Web servers today are faced with increasing demand to provide audio/video materials, such as MP3 and Quicktime files. Such files are considerably larger than simple web pages. The combination of more users demanding larger files presents a potentially overwhelming demand for vastly increased data volume handling capabilities in web servers. More servers are needed to handle the increasing data retrieval and transmission workload.
Solutions have been implemented that share a common goal of dividing the workload of the single virtual server over many actual servers. It is desired that the workload of responding to multiple user requests be divided in a transparent manner so that the division is not visible to the customer. However, load balancing mechanisms have limited or no knowledge with regard to the context or prior history of the messages they are trying to distribute. Existing solutions have chosen between overly restricting the requests that can be processed by particular servers, thereby limiting the ability to evenly balance the traffic load. In other instances work is divided between servers operating in ignorance of each other.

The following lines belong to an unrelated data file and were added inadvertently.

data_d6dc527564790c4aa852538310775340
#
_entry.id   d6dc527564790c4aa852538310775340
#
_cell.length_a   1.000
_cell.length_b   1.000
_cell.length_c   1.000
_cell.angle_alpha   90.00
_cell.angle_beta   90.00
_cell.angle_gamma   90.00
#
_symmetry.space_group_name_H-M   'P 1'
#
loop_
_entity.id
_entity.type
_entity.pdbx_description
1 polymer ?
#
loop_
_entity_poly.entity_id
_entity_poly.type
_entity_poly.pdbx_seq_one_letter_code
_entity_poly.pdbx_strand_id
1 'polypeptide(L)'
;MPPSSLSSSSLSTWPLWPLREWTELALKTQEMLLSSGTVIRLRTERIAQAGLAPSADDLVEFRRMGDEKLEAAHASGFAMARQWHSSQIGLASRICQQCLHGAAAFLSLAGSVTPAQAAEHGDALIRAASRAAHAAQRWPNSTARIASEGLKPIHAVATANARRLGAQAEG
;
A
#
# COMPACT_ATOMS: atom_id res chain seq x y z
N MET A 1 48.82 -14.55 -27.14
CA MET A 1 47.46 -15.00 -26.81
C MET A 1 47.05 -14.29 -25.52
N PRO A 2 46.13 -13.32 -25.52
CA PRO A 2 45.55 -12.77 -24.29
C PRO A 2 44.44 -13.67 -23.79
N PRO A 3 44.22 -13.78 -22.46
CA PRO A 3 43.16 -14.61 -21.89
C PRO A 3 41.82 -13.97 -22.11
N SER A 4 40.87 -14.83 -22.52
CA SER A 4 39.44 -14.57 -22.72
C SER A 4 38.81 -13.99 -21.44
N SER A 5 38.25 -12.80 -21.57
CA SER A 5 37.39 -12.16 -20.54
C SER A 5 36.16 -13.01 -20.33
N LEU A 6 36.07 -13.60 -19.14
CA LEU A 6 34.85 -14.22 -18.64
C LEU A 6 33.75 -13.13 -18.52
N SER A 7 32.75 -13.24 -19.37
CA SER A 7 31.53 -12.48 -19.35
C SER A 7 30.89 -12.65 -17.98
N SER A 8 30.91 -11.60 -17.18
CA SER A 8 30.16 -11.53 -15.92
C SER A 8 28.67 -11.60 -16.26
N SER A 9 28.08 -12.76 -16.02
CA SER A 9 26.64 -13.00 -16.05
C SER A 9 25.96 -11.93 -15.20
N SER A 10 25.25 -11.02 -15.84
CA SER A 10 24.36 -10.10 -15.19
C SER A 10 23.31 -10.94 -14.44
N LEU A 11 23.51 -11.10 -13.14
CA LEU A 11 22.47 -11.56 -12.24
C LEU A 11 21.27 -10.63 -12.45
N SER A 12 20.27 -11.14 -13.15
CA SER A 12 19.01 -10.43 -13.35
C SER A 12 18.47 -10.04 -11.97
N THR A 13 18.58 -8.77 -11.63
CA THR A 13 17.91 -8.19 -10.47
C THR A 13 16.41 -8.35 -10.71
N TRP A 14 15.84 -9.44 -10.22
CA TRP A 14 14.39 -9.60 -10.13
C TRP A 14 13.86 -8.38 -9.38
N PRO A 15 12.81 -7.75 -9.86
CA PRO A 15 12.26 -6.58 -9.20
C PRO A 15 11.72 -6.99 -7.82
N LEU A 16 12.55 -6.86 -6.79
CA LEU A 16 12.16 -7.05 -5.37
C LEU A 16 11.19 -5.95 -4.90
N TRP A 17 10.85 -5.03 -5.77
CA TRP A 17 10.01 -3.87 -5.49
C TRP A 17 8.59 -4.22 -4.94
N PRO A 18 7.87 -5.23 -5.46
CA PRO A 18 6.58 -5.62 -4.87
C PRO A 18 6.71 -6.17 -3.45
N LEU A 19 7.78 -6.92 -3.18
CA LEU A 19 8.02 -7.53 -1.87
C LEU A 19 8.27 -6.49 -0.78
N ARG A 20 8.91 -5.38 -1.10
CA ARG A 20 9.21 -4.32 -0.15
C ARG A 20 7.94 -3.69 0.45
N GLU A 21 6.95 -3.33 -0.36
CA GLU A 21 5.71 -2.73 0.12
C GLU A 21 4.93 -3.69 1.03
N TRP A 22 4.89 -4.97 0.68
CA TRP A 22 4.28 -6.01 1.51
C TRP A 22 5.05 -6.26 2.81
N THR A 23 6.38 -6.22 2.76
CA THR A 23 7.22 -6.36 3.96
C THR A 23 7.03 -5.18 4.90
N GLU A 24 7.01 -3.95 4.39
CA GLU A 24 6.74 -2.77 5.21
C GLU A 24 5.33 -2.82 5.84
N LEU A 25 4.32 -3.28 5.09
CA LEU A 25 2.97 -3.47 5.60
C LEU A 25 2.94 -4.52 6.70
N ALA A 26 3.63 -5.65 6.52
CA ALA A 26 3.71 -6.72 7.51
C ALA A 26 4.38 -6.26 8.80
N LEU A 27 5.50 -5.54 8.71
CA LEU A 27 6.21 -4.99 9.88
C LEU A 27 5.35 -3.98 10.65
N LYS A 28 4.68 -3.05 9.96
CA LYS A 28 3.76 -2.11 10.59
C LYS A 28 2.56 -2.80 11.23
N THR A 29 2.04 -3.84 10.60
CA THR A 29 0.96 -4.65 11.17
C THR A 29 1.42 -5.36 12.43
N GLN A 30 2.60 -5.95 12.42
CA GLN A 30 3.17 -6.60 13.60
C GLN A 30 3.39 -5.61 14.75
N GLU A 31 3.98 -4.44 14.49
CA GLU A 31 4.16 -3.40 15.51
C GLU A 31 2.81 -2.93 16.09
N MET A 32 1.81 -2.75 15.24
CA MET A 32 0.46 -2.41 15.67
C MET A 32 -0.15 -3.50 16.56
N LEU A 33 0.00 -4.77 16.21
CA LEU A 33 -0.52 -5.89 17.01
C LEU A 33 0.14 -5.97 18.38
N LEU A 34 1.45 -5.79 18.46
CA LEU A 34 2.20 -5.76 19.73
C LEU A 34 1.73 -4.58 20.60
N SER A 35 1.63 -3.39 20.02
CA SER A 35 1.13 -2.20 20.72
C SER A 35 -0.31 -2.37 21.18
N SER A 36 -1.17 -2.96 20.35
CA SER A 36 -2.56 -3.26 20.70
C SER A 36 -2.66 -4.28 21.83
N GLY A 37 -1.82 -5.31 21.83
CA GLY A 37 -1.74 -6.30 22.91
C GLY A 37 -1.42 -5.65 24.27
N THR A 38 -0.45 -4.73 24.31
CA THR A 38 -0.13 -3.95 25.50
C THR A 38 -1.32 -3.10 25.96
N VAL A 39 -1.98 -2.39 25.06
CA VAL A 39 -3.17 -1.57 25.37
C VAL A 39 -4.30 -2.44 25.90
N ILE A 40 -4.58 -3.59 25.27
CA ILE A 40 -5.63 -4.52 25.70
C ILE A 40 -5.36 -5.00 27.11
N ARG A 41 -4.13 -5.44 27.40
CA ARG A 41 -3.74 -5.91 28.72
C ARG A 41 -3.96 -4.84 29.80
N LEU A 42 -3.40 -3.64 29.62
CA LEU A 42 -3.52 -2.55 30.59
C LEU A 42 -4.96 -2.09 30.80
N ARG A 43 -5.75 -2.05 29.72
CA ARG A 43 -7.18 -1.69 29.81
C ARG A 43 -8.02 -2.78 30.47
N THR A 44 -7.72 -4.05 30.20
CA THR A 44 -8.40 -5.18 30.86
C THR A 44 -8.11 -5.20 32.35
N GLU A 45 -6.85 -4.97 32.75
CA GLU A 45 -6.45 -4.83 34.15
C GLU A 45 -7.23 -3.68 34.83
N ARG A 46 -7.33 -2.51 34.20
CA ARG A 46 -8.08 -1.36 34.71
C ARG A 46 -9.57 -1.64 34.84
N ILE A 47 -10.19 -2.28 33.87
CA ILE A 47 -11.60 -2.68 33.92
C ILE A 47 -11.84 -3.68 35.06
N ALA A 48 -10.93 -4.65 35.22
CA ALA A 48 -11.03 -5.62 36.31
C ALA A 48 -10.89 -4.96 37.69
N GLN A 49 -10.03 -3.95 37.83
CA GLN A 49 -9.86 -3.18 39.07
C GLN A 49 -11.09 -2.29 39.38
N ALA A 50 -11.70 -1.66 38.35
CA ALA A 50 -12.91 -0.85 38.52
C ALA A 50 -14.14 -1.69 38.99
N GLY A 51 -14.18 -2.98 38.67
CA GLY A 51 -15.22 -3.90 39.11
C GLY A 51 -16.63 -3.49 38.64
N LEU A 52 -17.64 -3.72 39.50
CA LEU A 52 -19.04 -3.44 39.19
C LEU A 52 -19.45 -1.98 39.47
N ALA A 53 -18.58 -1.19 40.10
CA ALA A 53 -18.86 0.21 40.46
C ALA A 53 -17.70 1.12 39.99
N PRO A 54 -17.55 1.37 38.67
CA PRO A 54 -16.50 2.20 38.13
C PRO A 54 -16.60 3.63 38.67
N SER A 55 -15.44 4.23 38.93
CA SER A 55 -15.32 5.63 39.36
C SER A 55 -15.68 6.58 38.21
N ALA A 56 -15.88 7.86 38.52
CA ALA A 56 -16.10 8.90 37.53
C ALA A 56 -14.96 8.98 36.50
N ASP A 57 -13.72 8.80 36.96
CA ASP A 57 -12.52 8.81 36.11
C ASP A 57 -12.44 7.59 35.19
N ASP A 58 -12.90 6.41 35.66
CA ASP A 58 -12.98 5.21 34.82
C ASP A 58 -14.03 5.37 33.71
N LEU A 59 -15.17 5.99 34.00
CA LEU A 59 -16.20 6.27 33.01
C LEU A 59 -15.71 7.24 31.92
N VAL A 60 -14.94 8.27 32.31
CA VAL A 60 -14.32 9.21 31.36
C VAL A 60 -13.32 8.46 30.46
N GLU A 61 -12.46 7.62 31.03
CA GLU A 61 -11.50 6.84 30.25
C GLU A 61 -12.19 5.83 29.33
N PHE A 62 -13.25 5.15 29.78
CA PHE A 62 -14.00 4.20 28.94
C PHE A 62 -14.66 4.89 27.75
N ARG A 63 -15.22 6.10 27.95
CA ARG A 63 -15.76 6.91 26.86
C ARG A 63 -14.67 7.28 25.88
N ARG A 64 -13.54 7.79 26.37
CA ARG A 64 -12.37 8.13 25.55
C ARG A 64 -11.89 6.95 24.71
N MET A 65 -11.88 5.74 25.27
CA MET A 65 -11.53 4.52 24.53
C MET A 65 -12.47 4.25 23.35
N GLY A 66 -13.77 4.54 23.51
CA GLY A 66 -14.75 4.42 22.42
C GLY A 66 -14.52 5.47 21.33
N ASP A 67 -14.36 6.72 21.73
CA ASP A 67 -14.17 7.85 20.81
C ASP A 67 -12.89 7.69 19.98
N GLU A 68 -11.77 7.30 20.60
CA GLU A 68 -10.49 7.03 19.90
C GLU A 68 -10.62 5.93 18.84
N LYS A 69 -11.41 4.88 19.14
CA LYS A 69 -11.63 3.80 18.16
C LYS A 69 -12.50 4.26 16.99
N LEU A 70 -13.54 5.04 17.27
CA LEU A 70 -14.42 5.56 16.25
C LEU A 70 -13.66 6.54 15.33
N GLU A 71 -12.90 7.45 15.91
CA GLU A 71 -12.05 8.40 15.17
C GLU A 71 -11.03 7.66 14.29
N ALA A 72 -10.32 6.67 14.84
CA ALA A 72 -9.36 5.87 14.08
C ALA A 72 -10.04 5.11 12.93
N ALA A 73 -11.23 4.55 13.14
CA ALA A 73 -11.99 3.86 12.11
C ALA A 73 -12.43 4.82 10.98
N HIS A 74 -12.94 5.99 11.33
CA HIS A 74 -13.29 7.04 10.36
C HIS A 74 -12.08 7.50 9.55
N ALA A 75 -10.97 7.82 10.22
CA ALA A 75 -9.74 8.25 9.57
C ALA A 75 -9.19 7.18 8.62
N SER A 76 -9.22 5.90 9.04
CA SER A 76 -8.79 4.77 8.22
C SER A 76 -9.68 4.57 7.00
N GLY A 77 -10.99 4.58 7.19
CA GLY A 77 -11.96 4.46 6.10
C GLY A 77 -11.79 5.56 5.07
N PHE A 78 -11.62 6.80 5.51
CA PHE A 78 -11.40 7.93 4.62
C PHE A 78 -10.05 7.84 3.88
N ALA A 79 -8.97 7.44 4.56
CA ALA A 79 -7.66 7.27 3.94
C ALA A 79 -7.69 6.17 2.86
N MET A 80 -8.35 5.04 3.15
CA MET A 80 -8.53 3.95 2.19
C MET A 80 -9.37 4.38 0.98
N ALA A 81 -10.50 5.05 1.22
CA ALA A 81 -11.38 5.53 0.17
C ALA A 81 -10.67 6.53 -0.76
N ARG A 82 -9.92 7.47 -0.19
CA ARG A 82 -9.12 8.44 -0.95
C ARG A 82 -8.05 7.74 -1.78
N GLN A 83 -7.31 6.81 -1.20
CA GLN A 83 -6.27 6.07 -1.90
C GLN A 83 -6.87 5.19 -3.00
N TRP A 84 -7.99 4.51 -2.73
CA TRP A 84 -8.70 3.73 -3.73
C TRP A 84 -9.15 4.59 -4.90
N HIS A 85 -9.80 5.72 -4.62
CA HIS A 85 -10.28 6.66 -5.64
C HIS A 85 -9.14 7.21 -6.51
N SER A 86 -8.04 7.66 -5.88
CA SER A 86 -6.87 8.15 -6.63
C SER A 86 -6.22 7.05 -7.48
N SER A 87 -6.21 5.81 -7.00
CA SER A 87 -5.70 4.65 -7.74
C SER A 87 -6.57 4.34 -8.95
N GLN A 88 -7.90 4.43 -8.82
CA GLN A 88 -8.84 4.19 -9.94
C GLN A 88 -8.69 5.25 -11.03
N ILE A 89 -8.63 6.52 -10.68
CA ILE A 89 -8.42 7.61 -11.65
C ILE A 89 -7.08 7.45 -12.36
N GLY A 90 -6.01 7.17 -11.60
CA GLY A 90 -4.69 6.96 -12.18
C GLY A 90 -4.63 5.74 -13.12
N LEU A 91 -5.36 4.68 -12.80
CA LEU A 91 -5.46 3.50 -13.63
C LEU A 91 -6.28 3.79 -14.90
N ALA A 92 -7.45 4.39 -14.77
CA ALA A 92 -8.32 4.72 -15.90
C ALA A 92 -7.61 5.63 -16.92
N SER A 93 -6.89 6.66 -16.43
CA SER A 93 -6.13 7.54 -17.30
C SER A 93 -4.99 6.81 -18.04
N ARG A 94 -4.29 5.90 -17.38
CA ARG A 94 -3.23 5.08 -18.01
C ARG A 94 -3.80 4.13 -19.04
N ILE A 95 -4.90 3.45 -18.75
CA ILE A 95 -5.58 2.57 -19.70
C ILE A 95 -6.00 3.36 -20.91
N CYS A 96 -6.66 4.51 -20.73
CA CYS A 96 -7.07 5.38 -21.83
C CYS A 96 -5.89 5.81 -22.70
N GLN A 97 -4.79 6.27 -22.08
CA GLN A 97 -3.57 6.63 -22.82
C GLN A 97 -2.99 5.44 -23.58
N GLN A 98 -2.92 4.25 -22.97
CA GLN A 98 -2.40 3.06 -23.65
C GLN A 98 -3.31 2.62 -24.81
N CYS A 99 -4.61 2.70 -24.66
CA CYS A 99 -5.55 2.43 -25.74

There are at least four known approaches for dealing with the aforementioned problems encountered as a result of high user load. The oldest is server mirroring that involves replicating content across multiple sites. Users are encouraged to select a specific server that is closest geographically to them. Because the load distribution is voluntary it is not very efficient. Synchronizing the content of all servers across all sites is problematic and time consuming. Generally this approach is considered suitable only for non-commercial information distribution.